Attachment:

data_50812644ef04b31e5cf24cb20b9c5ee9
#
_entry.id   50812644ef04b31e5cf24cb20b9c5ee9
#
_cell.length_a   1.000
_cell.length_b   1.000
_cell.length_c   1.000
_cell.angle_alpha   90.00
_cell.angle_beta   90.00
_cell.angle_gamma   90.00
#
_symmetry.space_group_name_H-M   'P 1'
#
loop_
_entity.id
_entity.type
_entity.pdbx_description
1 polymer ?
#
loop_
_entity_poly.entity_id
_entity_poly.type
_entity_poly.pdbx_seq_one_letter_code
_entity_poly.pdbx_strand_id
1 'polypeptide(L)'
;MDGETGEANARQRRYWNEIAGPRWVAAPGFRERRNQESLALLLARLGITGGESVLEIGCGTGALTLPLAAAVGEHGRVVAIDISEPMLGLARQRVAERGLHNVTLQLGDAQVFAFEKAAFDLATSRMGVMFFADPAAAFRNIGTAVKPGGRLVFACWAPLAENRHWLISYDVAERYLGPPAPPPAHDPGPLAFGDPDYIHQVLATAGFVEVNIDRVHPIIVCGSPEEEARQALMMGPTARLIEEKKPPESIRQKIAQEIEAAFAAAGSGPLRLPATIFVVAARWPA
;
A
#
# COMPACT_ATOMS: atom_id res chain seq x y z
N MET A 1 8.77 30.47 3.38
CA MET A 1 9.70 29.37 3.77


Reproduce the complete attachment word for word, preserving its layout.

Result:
data_50812644ef04b31e5cf24cb20b9c5ee9
#
_entry.id   50812644ef04b31e5cf24cb20b9c5ee9
#
_cell.length_a   1.000
_cell.length_b   1.000
_cell.length_c   1.000
_cell.angle_alpha   90.00
_cell.angle_beta   90.00
_cell.angle_gamma   90.00
#
_symmetry.space_group_name_H-M   'P 1'
#
loop_
_entity.id
_entity.type
_entity.pdbx_description
1 polymer ?
#
loop_
_entity_poly.entity_id
_entity_poly.type
_entity_poly.pdbx_seq_one_letter_code
_entity_poly.pdbx_strand_id
1 'polypeptide(L)'
;MDGETGEANARQRRYWNEIAGPRWVAAPGFRERRNQESLALLLARLGITGGESVLEIGCGTGALTLPLAAAVGEHGRVVAIDISEPMLGLARQRVAERGLHNVTLQLGDAQVFAFEKAAFDLATSRMGVMFFADPAAAFRNIGTAVKPGGRLVFACWAPLAENRHWLISYDVAERYLGPPAPPPAHDPGPLAFGDPDYIHQVLATAGFVEVNIDRVHPIIVCGSPEEEARQALMMGPTARLIEEKKPPESIRQKIAQEIEAAFAAAGSGPLRLPATIFVVAARWPA
;
A
#
# COMPACT_ATOMS: atom_id res chain seq x y z
N MET A 1 8.77 30.47 3.38
CA MET A 1 9.70 29.37 3.77